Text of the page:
Lawson, Ty………. g
Danny Green……… g
Wayne Ellington….. g

How they got here:

No. 2 seed Michigan State won the Midwest Regional. Beat No. 15 Robert Morris, 77-62. Beat No. 11 USC. 74-69. Beat No. 3 Kansas 67-62. Beat No. 1 Louisville, 64-52. Beat No. 1 Connecticut

No. 1 seed North Carolina won the South Regional. Beat No. 16 Radford, 101-58. Beat No. 8 LSU, 84-70. Beat No. 4 Gonzaga, 98-77. Beat No. 2 Oklahoma, 72-60. Beat No. 3 Villanova, 83-69.

It certainly won’t be the 98-63 Carolina blowout in the same stadium back on Dec. 3 but Carolina can handle the pressure that the Spartans will throw at them.

Final take:

North Carolina 76, Michigan State 71

Read More: March Madness, Michigan State, North Carolina,
Sounds of the game… Celtics 104, Hawks 92 04.03.09 at 11:47 pm ET
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Rajon Rondo spent the last five minutes of Friday morning’s shootaround in Waltham setting up behind the three-point line. He was making them at roughly a 50 percent rate.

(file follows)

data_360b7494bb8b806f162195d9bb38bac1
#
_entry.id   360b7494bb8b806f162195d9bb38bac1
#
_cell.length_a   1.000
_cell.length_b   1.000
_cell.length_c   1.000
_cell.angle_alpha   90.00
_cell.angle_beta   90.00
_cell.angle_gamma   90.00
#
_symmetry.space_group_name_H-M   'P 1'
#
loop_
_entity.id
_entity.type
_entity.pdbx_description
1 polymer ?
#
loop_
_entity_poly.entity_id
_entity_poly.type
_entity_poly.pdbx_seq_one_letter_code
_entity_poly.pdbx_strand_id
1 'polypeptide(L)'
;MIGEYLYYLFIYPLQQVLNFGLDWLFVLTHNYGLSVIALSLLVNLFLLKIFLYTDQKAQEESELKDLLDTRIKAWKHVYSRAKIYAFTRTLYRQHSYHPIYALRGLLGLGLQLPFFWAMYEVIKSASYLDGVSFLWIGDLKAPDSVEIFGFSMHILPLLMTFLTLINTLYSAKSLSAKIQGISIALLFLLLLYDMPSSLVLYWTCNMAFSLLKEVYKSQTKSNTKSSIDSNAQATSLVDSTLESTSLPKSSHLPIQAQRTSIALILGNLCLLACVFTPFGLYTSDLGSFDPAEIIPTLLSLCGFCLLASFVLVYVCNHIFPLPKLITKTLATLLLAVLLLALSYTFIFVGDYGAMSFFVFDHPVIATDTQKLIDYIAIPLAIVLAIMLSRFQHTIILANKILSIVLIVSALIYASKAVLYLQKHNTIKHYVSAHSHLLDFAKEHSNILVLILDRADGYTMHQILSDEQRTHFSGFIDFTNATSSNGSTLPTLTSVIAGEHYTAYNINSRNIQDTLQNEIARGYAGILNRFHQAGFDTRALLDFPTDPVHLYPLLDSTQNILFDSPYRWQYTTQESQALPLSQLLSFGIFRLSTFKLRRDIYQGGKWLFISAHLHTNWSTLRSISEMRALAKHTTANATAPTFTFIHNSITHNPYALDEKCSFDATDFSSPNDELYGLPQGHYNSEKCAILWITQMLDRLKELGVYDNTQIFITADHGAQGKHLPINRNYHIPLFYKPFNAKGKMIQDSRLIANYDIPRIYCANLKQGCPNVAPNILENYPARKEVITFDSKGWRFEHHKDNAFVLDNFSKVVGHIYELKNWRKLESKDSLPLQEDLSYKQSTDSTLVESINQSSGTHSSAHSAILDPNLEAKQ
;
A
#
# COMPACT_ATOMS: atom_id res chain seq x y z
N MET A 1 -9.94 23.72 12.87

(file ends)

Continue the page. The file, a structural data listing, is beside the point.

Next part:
Everyone knows that Rondo is the machine that drives the Celtics offense. He’s know trying to add an extra gear to the machine that produced 20 points on 7-of-10 shooting against the Hawks on Friday night in a 104-92 win at TD Banknorth Garden.

And as is often the case with the soft-spoken Rondo, it was his teammates doing the most talking about his great game on Friday.

‘€œWhen Rajon is aggressive, he’€™s scoring the ball and it opens up everything for all of us,” Paul Pierce said. “Night in and night out you know me and Ray are going to get out touches but when Rajon is out there getting 16 points, getting layups, knocking down jumpers it just opens up the floor for everybody as you can see, Perk getting lay-ups, Baby getting wide open shots, I’€™m getting good looks and our offense gets pretty much unstoppable when he’€™s going.’€

‘€œIt’€™s hard to beat us when a guy like that gets going, you know, he’€™s a wonderful guy, he can do some many things on the court, and when his jump shot’€™s falling, that’€™s even better for our team,” Kendrick Perkins added. “So, Rajon is a big, big player for this team, and he goes out there and contributes, and that’€™s what you saw tonight.’€ Read the rest of this entry »